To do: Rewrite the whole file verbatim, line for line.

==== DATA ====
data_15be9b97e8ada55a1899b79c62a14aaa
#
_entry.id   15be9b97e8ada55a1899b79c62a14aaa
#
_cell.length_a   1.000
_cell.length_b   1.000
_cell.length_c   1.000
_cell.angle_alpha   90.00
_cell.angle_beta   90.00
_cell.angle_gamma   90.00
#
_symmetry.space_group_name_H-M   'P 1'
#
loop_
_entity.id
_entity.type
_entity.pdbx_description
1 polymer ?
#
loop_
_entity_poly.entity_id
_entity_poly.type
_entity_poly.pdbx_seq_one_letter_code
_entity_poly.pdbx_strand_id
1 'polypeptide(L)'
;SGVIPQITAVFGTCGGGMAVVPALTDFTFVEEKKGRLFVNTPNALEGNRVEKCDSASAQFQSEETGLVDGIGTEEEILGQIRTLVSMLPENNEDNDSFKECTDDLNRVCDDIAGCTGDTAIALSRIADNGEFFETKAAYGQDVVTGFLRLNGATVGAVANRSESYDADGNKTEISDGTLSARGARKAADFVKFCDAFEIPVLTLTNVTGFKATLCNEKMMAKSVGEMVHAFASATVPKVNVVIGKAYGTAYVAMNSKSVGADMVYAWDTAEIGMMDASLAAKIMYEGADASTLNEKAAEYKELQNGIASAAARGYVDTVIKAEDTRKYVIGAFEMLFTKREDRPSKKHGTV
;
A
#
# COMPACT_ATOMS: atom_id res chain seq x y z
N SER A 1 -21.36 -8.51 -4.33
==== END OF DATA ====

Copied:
data_15be9b97e8ada55a1899b79c62a14aaa
#
_entry.id   15be9b97e8ada55a1899b79c62a14aaa
#
_cell.length_a   1.000
_cell.length_b   1.000
_cell.length_c   1.000
_cell.angle_alpha   90.00
_cell.angle_beta   90.00
_cell.angle_gamma   90.00
#
_symmetry.space_group_name_H-M   'P 1'
#
loop_
_entity.id
_entity.type
_entity.pdbx_description
1 polymer ?
#
loop_
_entity_poly.entity_id
_entity_poly.type
_entity_poly.pdbx_seq_one_letter_code
_entity_poly.pdbx_strand_id
1 'polypeptide(L)'
;SGVIPQITAVFGTCGGGMAVVPALTDFTFVEEKKGRLFVNTPNALEGNRVEKCDSASAQFQSEETGLVDGIGTEEEILGQIRTLVSMLPENNEDNDSFKECTDDLNRVCDDIAGCTGDTAIALSRIADNGEFFETKAAYGQDVVTGFLRLNGATVGAVANRSESYDADGNKTEISDGTLSARGARKAADFVKFCDAFEIPVLTLTNVTGFKATLCNEKMMAKSVGEMVHAFASATVPKVNVVIGKAYGTAYVAMNSKSVGADMVYAWDTAEIGMMDASLAAKIMYEGADASTLNEKAAEYKELQNGIASAAARGYVDTVIKAEDTRKYVIGAFEMLFTKREDRPSKKHGTV
;
A
#
# COMPACT_ATOMS: atom_id res chain seq x y z
N SER A 1 -21.36 -8.51 -4.33